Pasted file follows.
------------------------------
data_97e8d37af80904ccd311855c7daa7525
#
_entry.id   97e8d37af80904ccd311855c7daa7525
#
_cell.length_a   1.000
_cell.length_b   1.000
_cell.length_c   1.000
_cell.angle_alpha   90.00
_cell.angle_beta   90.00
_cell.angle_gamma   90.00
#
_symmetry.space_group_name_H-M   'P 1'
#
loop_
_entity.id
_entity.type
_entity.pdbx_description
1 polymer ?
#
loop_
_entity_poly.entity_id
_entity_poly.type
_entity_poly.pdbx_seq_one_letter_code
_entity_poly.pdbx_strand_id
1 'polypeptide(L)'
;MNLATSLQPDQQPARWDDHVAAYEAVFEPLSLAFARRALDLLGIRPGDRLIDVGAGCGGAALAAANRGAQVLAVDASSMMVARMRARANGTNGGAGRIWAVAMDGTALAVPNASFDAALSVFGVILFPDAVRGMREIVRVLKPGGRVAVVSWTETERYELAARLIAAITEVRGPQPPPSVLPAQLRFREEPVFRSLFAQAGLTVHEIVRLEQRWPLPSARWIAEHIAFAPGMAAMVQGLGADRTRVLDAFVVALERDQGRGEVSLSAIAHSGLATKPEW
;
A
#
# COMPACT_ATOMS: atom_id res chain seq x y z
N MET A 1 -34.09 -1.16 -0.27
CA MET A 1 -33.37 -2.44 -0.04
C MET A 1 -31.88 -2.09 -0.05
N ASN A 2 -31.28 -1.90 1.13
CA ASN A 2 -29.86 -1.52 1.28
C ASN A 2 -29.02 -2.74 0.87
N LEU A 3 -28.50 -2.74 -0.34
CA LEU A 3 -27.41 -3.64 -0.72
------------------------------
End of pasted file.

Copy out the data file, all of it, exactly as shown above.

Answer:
data_97e8d37af80904ccd311855c7daa7525
#
_entry.id   97e8d37af80904ccd311855c7daa7525
#
_cell.length_a   1.000
_cell.length_b   1.000
_cell.length_c   1.000
_cell.angle_alpha   90.00
_cell.angle_beta   90.00
_cell.angle_gamma   90.00
#
_symmetry.space_group_name_H-M   'P 1'
#
loop_
_entity.id
_entity.type
_entity.pdbx_description
1 polymer ?
#
loop_
_entity_poly.entity_id
_entity_poly.type
_entity_poly.pdbx_seq_one_letter_code
_entity_poly.pdbx_strand_id
1 'polypeptide(L)'
;MNLATSLQPDQQPARWDDHVAAYEAVFEPLSLAFARRALDLLGIRPGDRLIDVGAGCGGAALAAANRGAQVLAVDASSMMVARMRARANGTNGGAGRIWAVAMDGTALAVPNASFDAALSVFGVILFPDAVRGMREIVRVLKPGGRVAVVSWTETERYELAARLIAAITEVRGPQPPPSVLPAQLRFREEPVFRSLFAQAGLTVHEIVRLEQRWPLPSARWIAEHIAFAPGMAAMVQGLGADRTRVLDAFVVALERDQGRGEVSLSAIAHSGLATKPEW
;
A
#
# COMPACT_ATOMS: atom_id res chain seq x y z
N MET A 1 -34.09 -1.16 -0.27
CA MET A 1 -33.37 -2.44 -0.04
C MET A 1 -31.88 -2.09 -0.05
N ASN A 2 -31.28 -1.90 1.13
CA ASN A 2 -29.86 -1.52 1.28
C ASN A 2 -29.02 -2.74 0.87
N LEU A 3 -28.50 -2.74 -0.34
CA LEU A 3 -27.41 -3.64 -0.72